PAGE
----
For more information on this and upcoming issues, be sure to visit the Charlton Spotlight website at:
ARCHIE'S MYSTERIES #34 (Archie; $2.19) is the final issue of the title, at least for the foreseeable future. I've enjoyed the "Teen Scene Investigators" format of the book, a suitable-for-all-ages version of CSI and other forensics-based police dramas. Alas, the sales evidence shows that not enough other readers enjoyed it as much as I did.
In "The Mystery of the Missing Mentors," Archie and the gang are trying to find the forensics investigators who've been teaching them, said investigators having been kidnapped by defendants they were to testify against. The resolution of the search depends more on quick thinking than forensics, but co-writers Paul Castiglia and Barbara Jarvie offer plenty of the latter as the case moves toward the trial and a very realistic conclusion. Between the chapters of the story, we get two pages of crazy crimes, a letters column, and a page on mentors and mentoring. That adds up to 27 pages of story and art, a pretty good bargain in today's comics market.
Kudos are also due to penciller Fernando Ruiz and inker Rich Koslowski, who do a spiffy job depicting the Archie characters and showcasing the forensics as they keep the visual end of the story moving. I bid ARCHIE'S MYSTERIES a fond farewell by awarding this issue four out of five Tonys.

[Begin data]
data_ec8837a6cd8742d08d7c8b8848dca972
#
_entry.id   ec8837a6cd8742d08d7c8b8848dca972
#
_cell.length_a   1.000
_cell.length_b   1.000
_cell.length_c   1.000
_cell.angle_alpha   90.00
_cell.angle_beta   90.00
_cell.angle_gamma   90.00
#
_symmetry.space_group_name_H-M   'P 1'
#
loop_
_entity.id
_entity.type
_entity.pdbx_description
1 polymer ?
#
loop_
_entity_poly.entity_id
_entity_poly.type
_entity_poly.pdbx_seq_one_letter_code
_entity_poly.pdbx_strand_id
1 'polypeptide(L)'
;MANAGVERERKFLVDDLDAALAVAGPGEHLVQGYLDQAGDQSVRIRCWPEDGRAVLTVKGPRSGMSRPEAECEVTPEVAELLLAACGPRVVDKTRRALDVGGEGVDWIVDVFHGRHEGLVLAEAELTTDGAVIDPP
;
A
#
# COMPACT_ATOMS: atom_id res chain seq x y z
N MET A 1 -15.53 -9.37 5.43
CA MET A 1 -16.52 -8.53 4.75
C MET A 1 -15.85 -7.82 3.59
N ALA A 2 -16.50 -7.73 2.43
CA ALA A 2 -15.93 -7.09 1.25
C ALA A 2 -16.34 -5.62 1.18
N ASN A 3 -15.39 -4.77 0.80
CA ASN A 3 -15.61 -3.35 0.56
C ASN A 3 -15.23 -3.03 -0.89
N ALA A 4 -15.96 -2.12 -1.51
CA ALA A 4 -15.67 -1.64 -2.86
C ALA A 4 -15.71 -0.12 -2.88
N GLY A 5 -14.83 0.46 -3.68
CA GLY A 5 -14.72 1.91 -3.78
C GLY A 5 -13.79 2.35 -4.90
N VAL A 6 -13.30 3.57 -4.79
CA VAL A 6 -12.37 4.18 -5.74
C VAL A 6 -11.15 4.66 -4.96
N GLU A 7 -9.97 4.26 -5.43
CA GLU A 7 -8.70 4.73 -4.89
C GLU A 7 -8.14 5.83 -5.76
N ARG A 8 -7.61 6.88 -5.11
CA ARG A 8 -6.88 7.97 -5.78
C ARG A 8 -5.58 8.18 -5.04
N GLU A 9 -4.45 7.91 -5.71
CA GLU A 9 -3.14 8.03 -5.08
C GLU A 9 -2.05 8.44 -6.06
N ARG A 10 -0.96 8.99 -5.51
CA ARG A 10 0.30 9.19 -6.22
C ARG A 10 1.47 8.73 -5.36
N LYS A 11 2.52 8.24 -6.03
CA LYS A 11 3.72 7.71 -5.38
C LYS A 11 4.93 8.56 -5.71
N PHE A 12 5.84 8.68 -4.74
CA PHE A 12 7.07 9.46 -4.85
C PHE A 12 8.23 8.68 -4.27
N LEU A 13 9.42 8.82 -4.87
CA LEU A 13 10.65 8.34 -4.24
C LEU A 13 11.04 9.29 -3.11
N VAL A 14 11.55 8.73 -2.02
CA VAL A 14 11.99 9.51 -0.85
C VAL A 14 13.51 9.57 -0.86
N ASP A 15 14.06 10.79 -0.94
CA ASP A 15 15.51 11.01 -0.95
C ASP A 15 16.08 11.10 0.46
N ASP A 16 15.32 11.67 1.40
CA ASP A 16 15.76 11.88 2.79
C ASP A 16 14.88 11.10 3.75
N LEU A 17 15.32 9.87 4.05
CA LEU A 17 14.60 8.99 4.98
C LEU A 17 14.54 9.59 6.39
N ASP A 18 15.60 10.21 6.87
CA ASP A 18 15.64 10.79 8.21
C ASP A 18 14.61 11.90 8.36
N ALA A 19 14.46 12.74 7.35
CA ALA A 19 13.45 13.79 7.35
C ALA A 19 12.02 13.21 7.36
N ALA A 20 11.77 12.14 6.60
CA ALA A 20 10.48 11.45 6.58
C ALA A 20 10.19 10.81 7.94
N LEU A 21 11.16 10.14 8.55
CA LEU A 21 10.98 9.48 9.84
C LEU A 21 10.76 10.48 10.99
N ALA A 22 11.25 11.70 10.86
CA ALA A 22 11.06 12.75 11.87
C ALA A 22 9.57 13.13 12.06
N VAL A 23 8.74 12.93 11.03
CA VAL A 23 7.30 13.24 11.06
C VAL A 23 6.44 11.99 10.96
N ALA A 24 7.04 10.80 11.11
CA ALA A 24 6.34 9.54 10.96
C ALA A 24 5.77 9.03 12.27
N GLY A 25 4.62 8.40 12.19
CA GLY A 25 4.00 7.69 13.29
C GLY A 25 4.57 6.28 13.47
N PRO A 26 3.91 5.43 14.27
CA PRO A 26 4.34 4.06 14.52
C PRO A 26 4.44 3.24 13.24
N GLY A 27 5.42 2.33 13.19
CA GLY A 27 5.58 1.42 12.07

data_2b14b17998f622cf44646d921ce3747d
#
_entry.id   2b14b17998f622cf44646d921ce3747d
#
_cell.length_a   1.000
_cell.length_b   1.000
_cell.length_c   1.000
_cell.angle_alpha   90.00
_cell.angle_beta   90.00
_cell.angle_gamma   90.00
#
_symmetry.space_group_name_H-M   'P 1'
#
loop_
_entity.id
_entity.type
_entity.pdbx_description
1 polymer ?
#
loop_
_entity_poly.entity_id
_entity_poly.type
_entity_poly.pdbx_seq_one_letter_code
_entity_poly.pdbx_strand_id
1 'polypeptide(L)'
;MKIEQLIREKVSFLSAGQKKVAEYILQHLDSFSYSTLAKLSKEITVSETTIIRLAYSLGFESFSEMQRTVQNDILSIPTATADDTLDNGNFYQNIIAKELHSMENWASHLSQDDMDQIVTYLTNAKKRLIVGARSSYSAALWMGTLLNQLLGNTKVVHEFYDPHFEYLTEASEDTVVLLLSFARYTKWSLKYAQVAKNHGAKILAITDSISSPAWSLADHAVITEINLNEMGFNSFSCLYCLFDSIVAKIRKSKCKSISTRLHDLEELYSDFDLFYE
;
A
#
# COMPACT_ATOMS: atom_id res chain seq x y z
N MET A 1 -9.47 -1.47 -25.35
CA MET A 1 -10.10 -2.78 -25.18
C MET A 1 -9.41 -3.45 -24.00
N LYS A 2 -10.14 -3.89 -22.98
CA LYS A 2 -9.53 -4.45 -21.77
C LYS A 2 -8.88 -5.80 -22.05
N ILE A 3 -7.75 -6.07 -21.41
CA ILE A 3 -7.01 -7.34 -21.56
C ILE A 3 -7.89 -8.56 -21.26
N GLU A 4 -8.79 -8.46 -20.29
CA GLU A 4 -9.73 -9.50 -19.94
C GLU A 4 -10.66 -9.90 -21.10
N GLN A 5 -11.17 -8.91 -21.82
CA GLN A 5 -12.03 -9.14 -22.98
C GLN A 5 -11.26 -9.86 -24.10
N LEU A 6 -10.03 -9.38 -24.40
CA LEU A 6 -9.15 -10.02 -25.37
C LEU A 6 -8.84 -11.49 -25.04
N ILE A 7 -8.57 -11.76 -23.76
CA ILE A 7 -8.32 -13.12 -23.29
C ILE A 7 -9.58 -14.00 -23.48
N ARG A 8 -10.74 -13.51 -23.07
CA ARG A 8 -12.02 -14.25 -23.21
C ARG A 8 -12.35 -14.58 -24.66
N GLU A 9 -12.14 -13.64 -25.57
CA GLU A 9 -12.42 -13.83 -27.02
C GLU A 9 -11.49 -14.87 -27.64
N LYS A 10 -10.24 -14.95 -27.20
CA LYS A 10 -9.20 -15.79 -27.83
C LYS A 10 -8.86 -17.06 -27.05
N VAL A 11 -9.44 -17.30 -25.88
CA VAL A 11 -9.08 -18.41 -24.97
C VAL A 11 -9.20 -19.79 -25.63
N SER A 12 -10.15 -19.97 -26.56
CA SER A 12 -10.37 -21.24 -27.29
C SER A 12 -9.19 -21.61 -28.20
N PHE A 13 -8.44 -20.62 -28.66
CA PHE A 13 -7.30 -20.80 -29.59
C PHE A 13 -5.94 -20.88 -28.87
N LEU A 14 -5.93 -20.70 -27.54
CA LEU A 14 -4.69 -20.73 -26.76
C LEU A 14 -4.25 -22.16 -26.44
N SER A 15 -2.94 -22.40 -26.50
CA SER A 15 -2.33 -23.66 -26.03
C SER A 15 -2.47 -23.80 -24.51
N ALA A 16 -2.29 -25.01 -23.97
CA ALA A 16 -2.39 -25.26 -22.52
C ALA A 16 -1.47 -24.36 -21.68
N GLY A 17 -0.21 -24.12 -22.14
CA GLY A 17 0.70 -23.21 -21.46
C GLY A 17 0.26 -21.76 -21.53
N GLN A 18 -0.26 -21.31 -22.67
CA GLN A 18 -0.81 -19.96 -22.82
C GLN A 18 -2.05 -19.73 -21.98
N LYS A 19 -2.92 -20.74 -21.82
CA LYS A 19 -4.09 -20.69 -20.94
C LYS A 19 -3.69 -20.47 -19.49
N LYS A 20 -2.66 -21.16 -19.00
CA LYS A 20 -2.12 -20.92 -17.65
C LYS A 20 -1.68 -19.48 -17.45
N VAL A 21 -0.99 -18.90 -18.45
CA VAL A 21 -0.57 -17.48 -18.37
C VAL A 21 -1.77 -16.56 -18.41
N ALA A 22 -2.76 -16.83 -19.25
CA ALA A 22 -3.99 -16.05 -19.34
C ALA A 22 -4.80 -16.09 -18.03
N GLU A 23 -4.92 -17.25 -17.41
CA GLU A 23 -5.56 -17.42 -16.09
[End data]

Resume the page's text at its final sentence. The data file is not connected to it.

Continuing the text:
One more thing. There will be an ARCHIE'S MYSTERIES-type tale in ARCHIE & FRIENDS #85, which will ship in late August and likely hit the stores in early September. It was originally written for this title and rewritten to better fit the ARCHIE & FRIENDS format. I'm looking forward to it.
ECLIPSE & VEGA
The best thing I can say about Saul Colt's ECLIPSE & VEGA #3 (SSS Comics; $2.95) is that it is a good-hearted and sincere comic book. I see Colt loves making super-hero comic books, but, sadly, I also see that he doesn't bring anything inspiring or novel to the genre. It is a cold fact of comicdom that loving something doesn't always mean being good at it.
Colt tries. The Greg Horn/Bill Jankowski cover is an amusing homage/throwback to 1960s comics. The designs of his titled stars, Eclipse and Vega, are fairly nice, though their powers don't make a great deal of sense to me. But the 31-page story never engages the reader and what I think was supposed to be a sweet ending with one heroine putting the happiness of the other above her own was, instead, a awful violation of the second heroine's mind and soul. The few plot elements - such as that one - which could've made for a more interesting story were never utilized to good effect. The result: nothing to see here.